32. 33. Contraindications for NPT <ul><li>Absolute </li></ul><ul><li>1. Acute bact. or viral Rhinitis or Sinusitis </li></ul><ul><li>2. Exacerbation of A llergic dis . </li></ul><ul><li>3. Previous anaphylactic reaction to A llergen </li></ul><ul><li>4. Pregnancy </li></ul><ul><li>5 . Coexisting severe general dis . es p. C ardiopulm dis . </li></ul><ul><li>Relative </li></ul><ul><li>1. Episode of R hinitis in last 2 - 4 wks . </li></ul><ul><li>2. Nasal Sx in last 6 to 8 wks . </li></ul><ul><li>3. Nasal pathology eg. Polyps, Atrophic rhinitis, Deviated nasal septum </li></ul><ul><li>4 . Treatment with certain medications </li></ul>Ann Allergy Asthma Immunol 2001; 86:355-365. Middleton’s Allergy : principles and practice. 6 th ed. 2003; 644-55.
    33. 34. Washout periods for different drugs before NPT Ann Allergy Asthma Immunol 2001; 86:355-365. Middleton’s Allergy : principles and practice. 7 th ed. 2008; 1281-94. 3 days Chromones, nasal None Inhaled bronchodilators 7 days Leukotriene (cysLT1) receptor antagonists 1 day α -adrenergic agonists, oral or nasal 3 days Antihistamines, nasal 3–10 days Antihistamines, oral None Inhaled corticosteroids 7 days Corticosteroids, oral 7 days Corticosteroids, nasal Withdrawal Medications
    34. 35. Local delivery systems <ul><li>Syringe </li></ul><ul><li>Dropper </li></ul><ul><li>Pipette, Micropipette </li></ul><ul><li>Nasal Metered-dose Pump Spray </li></ul><ul><li>Filter paper disc </li></ul><ul><li>Nasal pool device </li></ul>Ann Allergy Asthma Immunol 2001; 86:355-365. Middleton’s Allergy : principles and practice. 7 th ed. 2008; 1281-94.
    35. 36. Filter paper disc Middleton’s Allergy : principles and practice. 7 th ed. 2008; 1281-94.
    36. 37. Exposure Chambers <ul><li>Allergens : Pollen, Cat, Dust mite </li></ul><ul><li>Pollutants : ETS, CO 2 </li></ul>Middleton’s Allergy : principles and practice. 7 th ed. 2008; 1281-94.
    37. 38. Outcomes of NPT <ul><li>Subjectives : Symptoms </li></ul><ul><li>Objectives </li></ul><ul><ul><li>Measurements of Nasal patency </li></ul></ul><ul><ul><ul><li>Nasal Peak Flow </li></ul></ul></ul><ul><ul><ul><li>Rhinomanometry </li></ul></ul></ul><ul><ul><ul><li>Acoustic Rhinometry </li></ul></ul></ul><ul><ul><li>Nasal Secretion : Mediators, Cytokines </li></ul></ul><ul><ul><li>Nasal Cells & Tissue </li></ul></ul><ul><ul><li>M ucociliary transport </li></ul></ul><ul><ul><li>E ustachian tube function </li></ul></ul>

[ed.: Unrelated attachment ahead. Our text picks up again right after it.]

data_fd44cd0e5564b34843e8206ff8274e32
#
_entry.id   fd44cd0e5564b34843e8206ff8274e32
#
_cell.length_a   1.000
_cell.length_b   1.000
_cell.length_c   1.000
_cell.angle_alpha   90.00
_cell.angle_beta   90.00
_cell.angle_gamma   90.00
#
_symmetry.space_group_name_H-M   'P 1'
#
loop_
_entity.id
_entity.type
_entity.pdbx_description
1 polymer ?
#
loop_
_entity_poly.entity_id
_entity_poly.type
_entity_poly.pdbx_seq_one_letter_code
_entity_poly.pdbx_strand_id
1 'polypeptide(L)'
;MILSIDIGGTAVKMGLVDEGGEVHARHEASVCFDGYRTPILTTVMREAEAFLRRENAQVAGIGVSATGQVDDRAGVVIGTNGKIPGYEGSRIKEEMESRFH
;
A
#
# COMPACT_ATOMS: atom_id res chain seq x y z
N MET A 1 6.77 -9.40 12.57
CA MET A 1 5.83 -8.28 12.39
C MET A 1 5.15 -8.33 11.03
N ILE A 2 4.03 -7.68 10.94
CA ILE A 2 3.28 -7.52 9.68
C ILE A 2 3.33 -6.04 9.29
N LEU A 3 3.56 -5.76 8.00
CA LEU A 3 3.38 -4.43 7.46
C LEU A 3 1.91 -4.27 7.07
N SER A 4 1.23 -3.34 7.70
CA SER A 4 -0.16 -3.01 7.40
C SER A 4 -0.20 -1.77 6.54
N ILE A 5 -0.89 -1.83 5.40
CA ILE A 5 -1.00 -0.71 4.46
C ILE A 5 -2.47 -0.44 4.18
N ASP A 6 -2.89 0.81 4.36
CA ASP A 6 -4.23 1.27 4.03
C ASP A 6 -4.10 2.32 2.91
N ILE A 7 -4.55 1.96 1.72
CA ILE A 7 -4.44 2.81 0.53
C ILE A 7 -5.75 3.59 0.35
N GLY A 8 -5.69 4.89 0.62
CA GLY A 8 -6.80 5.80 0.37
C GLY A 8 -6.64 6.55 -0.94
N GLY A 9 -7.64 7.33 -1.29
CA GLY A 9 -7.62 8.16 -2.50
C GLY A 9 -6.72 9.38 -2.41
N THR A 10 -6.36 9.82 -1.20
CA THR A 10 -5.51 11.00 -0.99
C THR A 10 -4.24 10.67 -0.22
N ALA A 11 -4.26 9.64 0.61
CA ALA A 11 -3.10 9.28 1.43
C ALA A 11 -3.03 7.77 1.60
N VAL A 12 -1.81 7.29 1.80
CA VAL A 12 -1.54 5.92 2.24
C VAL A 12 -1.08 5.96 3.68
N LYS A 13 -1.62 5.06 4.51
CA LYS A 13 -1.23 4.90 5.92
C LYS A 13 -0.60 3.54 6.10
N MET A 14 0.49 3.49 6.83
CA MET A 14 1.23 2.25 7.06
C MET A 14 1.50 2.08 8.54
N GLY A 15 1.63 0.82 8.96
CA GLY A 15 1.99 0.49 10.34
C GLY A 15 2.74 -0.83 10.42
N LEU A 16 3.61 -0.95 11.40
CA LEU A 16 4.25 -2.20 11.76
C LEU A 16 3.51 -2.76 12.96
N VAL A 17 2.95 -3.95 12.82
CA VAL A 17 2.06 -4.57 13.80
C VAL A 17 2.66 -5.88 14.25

38. 39. Symptom outcome <ul><li>S neezing, P ruritus, R hinorrhea, P osterior nasal drainage, N asal congestion </li></ul><ul><li>A ddition O cular symptoms : L acrimatio n, Conjuctivitis </li></ul><ul><li>V alidity : S ubjectiv e except N umber of S neezes </li></ul><ul><li>M ost common scale ranges from 0 to 3 : 0 ‘no symptom’, 1 ‘mild’, 2 ‘moderate’, 3 ‘severe’ </li></ul><ul><li>Others : Thirteen-Point Symptom Score Method , Likert scales , VAS ( parametric statistical analyses ) </li></ul><ul><li>End points (T otal symptom score ) : not standardized , vary considerably, questionable reproducibility (no large-scale studies ) </li></ul>Middleton’s Allergy : principles and practice. 6th ed. 2003; 644-55. Middleton’s Allergy : principles and practice. 7th ed. 2008; 1281-94.
    39. 40. Nasal Peak Flow <ul><li>Peak Flow Meter </li></ul><ul><li>Nasal Peak Expiratory Flow (NPEF) </li></ul><ul><li>Nasal Peak Inspiratory Flow (NPIF) </li></ul>
    40. 41. Rhinomanometry <ul><li>Active vs. Passive </li></ul><ul><li>Anterior vs. Posterior </li></ul><ul><li>Pressure-Flow curve  Nasal Airway Resistance(NAR) at 75,150, 300 Pascals (ICSR) </li></ul>
    41. 42. Acoustic Rhinometry <ul><li>S ound impulse is directed into single nasal passag e & E choes reflected from nasal walls </li></ul><ul><li>M inimum cross-sectional area at specific distance from entrance of the nares  “N asal cavity v olume ” </li></ul>
    42. 43. Nasal Cells & Tissue <ul><li>Blown secretions </li></ul><ul><li>Nasal lavage </li></ul><ul><li>Mucosal imprint </li></ul><ul><li>Nasal swab </li></ul><ul><li>Nasal scraping </li></ul><ul><li>Nasal brushing </li></ul><ul><li>Nasal biopsy </li></ul>
    43. 44. Nasal Cytology & Tissue Adapted from Ann Allergy Asthma Immunol 2001; 86:355-365. & Middleton’s Allergy : principles and practice. 7 th ed. 2008; 1281-94. - - + Inadq. Specimen, poor reproducibility E as y , Non-invasive <ul><li>Blown secretion </li></ul>+ + + - + - Lymp + + + - + - Mono + Pain, Trauma, Bleeding All mucosal layers <ul><li>Biopsy </li></ul>+ No deep mucosal layers E as y , R epea tibility , well tolerated both E pi . & S ecretions <ul><li>Scraping </li></ul>+ Pain, Trauma, Bleeding No deep mucosal layers E as y , time-course studies <ul><li>Brushing </li></ul>+ D iluted to variable extent E as y , R epea tibility , both E pi . & S ecretions <ul><li>Lavage </li></ul>+ Operator’ technique mucus may interfere identification of cells both E pi . & S ecretions <ul><li>Mucosal imprint </li></ul>+ poor reproducibility E as y , Non-invasive <ul><li>Swab </li></ul>Disadvantages Eo Advantages Methods